Genetic Susceptibility in case of diabetes1

Heredity plays an important part in determining who is likely to develop type 1 diabetes. Genes are passed down from biological parent to child. Genes carry instructions for making proteins that are needed for the body’s cells to function. Many genes, as well as interactions among genes, are thought to influence susceptibility to and protection from type 1 diabetes. The key genes may vary in different population groups. Variations in genes that affect more than 1 percent of a population group are called gene variants.

Certain gene variants that carry instructions for making proteins called human leukocyte antigens (HLAs) on white blood cells are linked to the risk of developing type 1 diabetes. The proteins produced by HLA genes help determine whether the immune system recognizes a cell as part of the body or as foreign material. Some combinations of HLA gene variants predict that a person will be at higher risk for type 1 diabetes, while other combinations are protective or have no effect on risk.

While HLA genes are the major risk genes for type 1 diabetes, many additional risk genes or gene regions have been found. Not only can these genes help identify people at risk for type 1 diabetes, but they also provide important clues to help scientists better understand how the disease develops and identify potential targets for therapy and prevention.

Genetic testing can show what types of HLA genes a person carries and can reveal other genes linked to diabetes. However, most genetic testing is done in a research setting and is not yet available to individuals. Scientists are studying how the results of genetic testing can be used to improve type 1 diabetes prevention or treatment.

P.S:The above information is sourced from a research paper of World Health Organization.

5 Replies

  • A predisposition to develop diabetes type 1 is passed through generations in family but the inheritance pattern is unknown.

    Additional contributors such as environmental factors and variations in other genes also influence the development of this complex disorder.

  • but family history in type1

    is poor.

    it is high in type 2.

    it may be that one inherits a bad gene or group of genes that

    that predispose one to auto immune conditions and then


    streptococcus or staphylococcus environment

    then brings indirectly the beta cell destruction.

  • The incidence of T1D is increasing worldwide at a rate of about 3% per year This trend appears to be most dramatic in the youngest age groups, and is completely unrelated to the current increase in T2D in children. More children with beta cell autoantibodies, a hallmark of T1D are being diagnosed with the T1D around the world each year. Although the peak age at onset is at puberty, T1D can also develop in adults. Epidemiologic studies have revealed no significant gender differences in incidence among individuals diagnosed before age 15 However, after age 25, the male to female incidence ratio is approximately 1.5. There is also a notable seasonal variation in the incidence of T1D in many countries, with lower rates in the warm summer months, and higher rates during the cold winter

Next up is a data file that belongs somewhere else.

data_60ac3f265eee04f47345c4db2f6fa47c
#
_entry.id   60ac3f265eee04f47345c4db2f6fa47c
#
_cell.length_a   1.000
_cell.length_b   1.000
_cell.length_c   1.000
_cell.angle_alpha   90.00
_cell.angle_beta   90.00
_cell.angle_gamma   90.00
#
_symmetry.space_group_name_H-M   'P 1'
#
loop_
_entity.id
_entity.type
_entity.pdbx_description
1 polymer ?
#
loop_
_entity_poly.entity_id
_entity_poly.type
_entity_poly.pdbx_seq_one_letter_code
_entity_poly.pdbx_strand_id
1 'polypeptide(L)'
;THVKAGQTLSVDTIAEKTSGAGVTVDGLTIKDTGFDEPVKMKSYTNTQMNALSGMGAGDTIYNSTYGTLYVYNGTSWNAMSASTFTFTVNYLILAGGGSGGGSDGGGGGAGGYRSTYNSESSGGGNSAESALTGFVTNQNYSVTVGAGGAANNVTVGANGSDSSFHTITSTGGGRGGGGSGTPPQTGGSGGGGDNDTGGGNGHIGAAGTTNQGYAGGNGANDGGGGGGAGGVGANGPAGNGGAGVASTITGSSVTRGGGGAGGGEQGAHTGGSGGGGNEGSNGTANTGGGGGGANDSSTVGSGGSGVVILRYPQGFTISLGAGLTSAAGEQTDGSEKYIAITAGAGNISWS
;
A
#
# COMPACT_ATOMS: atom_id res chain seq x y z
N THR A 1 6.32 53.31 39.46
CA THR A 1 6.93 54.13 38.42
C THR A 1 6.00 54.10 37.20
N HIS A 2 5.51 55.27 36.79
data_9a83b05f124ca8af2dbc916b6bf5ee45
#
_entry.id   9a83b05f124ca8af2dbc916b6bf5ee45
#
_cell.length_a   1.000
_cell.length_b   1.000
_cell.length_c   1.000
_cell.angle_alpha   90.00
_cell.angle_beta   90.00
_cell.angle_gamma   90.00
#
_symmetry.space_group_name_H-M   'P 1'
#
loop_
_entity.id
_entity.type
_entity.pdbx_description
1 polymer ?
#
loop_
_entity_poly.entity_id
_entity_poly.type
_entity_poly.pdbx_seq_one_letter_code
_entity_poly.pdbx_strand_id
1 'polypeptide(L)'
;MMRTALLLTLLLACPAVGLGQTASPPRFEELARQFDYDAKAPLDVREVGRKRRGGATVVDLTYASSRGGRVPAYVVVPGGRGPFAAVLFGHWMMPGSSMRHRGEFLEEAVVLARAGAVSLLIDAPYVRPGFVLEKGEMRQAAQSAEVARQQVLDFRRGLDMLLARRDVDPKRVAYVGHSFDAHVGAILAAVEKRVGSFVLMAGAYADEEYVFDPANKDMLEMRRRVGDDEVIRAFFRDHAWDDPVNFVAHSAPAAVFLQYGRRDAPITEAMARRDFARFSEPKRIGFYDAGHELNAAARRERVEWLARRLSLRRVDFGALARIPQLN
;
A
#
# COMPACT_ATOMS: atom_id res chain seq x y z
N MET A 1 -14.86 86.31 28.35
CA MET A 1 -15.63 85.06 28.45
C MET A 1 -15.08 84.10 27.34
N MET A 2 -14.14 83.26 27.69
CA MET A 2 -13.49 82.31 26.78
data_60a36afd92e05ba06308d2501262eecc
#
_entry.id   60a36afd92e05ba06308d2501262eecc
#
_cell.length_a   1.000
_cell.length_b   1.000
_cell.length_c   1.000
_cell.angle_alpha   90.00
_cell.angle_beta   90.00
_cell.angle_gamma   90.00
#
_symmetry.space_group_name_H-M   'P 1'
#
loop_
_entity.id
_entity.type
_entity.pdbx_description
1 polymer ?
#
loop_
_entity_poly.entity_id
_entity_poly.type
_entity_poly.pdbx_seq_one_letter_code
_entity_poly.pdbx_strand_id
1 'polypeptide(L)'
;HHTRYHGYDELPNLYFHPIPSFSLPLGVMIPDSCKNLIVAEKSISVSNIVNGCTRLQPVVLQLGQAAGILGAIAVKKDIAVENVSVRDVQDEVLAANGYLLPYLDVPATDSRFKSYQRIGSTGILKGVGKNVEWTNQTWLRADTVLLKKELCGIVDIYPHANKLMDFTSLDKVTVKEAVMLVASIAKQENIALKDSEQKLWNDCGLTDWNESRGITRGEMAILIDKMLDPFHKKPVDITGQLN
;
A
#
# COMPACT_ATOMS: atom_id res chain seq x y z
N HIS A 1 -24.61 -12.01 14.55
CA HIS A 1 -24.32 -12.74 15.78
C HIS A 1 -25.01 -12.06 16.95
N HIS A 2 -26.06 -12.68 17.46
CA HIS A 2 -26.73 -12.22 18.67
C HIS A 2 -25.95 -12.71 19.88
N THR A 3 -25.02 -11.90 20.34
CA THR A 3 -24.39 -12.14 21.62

. Environmental Risk Factors. The epidemiological patterns described above suggest that environmental factors contribute to the etiology of the T1D. In particular, the recent temporal increase in T1D incidence points to a changing global environment rather than variation in the gene pool, which require the passage of multiple generations. Twin studies also provide evidence for the importance of environmental risk factors for T1D. T1D concordance rates for monozygous twins are higher than those for dizygous twins (approximately 30% vs. 10%, respectively) However, most monozygous twin pairs remain discordant. Thus, T1D cannot be completely genetically determined.

  • this is agreed

    but the problem is the term "environmental" is as large as the universe.

    untill some clue arises nothing can be said definitely.

    but one thing is certain

    in northern Europe there are more t1dm people.

    may be genetics as those people are more closer to the cromangnans.

    good luck

  • As perWorld Health Organisation,Environmental risk factors are thought to act as either ‘initiators’ or ‘accelerators’ of beta cell autoimmunity, or ‘precipitators’ of overt symptoms in individuals who already have evidence of beta cell destruction. They also may function by mechanisms that are directly harmful to the pancreas, or by indirect methods that produce an abnormal immune response to proteins normally present in cells. The T1D environmental risk factors that have received most attention are viruses and infant nutrition.

    Enteroviruses, especially Coxsackie virus B (CVB), have been the focus of numerous ecologic and case-control studies CVB infections are frequent during childhood and are known to have systemic effects on the pancreas. Recent prospective studies are helping to elucidate the role of viruses to the etiology of T1D. For example, enteroviral infections occurring as early as in utero appear to increase a child’s subsequent risk of developing the disease Other viruses, including mumps cytomegalovirus rotavirus and rubella, have also been associated with the disease.

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